6th Int conference on numerical combustion -- New Orleans; March 4-6, 1996
Moti L. Mittal
Program for Computational Mechanics
Ohio Supercomputer Center
1224 Kinnear Road
Columbus, OH 43212
Department of Mechanical Engineering
The Ohio State University
Columbus, OH 43210
We present a description of the coal particle behavior as influenced by the flow fluctuations in a hot combustion atmosphere. The particle reactions in the combustion chamber depend on type of coal, particle size, rate of heating, and gaseous atmosphere surrounding the particle. The gaseous atmosphere surrounding the particle is responsible for particle motion as well as heat flux to the particle surface by convection. Flow fluctuations of the surrounding gaseous atmosphere change the particle flights and the heating rate by altering its path.
For small Mach number M a flows (for combustion flows M a << 0.1), the accoustic wave propagation is eliminated from the system of equations. The pressure field is separated into a thermodynamic part Pr and a dynamic part for the momentum equation. The thermodynamic part Pr is constant in space. The flow field in the combustion enclosure is calculated by directly solving the time dependent Navier-Stokes equations in a sudden-expansion axisymmetric geometry. Starting from an initial flow, the time dependent Navier-Stokes equations are solved for sufficient length of time to achieve a quasi-steady state flow condition.
A vorticity stream function formulation, instead of one based on the primitive variables, is used for the flow simulation. The formulation is based on global conservation of mass, momentum, and energy. A clustered conformal coordinate procedure establishes a surface-oriented orthogonal coordinate system with grid clustering/stretching characteristics and a novel grid-point placement in the physical flow domain.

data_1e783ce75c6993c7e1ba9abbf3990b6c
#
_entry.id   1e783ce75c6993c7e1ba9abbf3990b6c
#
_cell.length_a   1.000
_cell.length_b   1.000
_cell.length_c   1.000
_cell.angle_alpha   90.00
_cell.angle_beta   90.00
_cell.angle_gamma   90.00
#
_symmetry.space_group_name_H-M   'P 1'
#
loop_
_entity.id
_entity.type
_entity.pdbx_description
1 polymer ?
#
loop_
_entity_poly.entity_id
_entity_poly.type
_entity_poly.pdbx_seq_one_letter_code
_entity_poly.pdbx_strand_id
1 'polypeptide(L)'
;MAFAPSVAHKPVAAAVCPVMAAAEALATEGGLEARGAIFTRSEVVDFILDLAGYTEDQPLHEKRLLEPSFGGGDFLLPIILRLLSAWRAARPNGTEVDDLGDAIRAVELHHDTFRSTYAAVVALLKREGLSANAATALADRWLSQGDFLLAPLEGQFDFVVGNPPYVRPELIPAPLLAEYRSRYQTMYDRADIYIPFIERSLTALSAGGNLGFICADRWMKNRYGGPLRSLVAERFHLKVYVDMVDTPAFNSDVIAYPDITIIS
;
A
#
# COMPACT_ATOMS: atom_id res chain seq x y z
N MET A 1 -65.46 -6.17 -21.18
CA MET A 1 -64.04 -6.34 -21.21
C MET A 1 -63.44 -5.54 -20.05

The governing equation for vorticity transport is solved by an alternating-direction fully implicit (ADI) method in time, using a forward time marching scheme. To maintain numerical accuracy and minimize roundoff errors, we use GMRES iterative method to solve the resulting systems of linear equations. The corresponding stream function distribution is obtained by a fully implicit solution of the elliptic stream function equation. High performance computing techniques are used for the numerical solutions.
On this flow field, we have imposed experimental temperature and gas concentration fields measured in pulverized coal flames in the experimental furnace of the International Flame Research Foundation. Particles of different sizes are injected into these combined fields. Lagrangian equations are used to predict the particle location, point by point through the hot gas field, with prediction of particle motion governed by standard viscosity and drag relations for particles in a flow field with relative velocity. With each incremental calculation, the particle path is traced out through the gas field, and, knowing the location at each point, we also know the gas temperature and reactive gas concentrations.
A standard energy balance equation based on the rate of reaction and rate of energy loss by relevant heat transfer methods describes the particle temperature. The associated reduction of particle diameter and density is then incorporated in the drag relations for the particle motion in the next time interval calculation.
Reaction is calculated point by point using the relevant values of the imposed field parameters. Injected particles first pyrolyze. After the pyrolysis, the resultant char particle is reacting. The gaseous combustion of the volatile matter is considered and the production and profiles of carbon dioxide CO2 and nitric oxide NO are calculated. By this procedure, the predicted behavior of single particles in the turbulent flow is followed, giving the particle path, the changes in particle temperature along the path, the changes in volatile loss, the production of pollutants from particle combustion, and the changes in particle diameter to burn-out.
Examining the behavior of single particles of different sizes, injected into the flow and followed individually, we show that particle trajectories vary substantially, not only with particle size and injection location but also with time sequence. The consequence is that particles can pyrolyze and burn out at very different rates and with different temperature histories, depending on the size and input location. The difference in the particle heating rate changes the particle burning rate and the emission. Our particular focus is to emphasize the effects of flow fluctuations on the behavior of particles followed individually through the flame.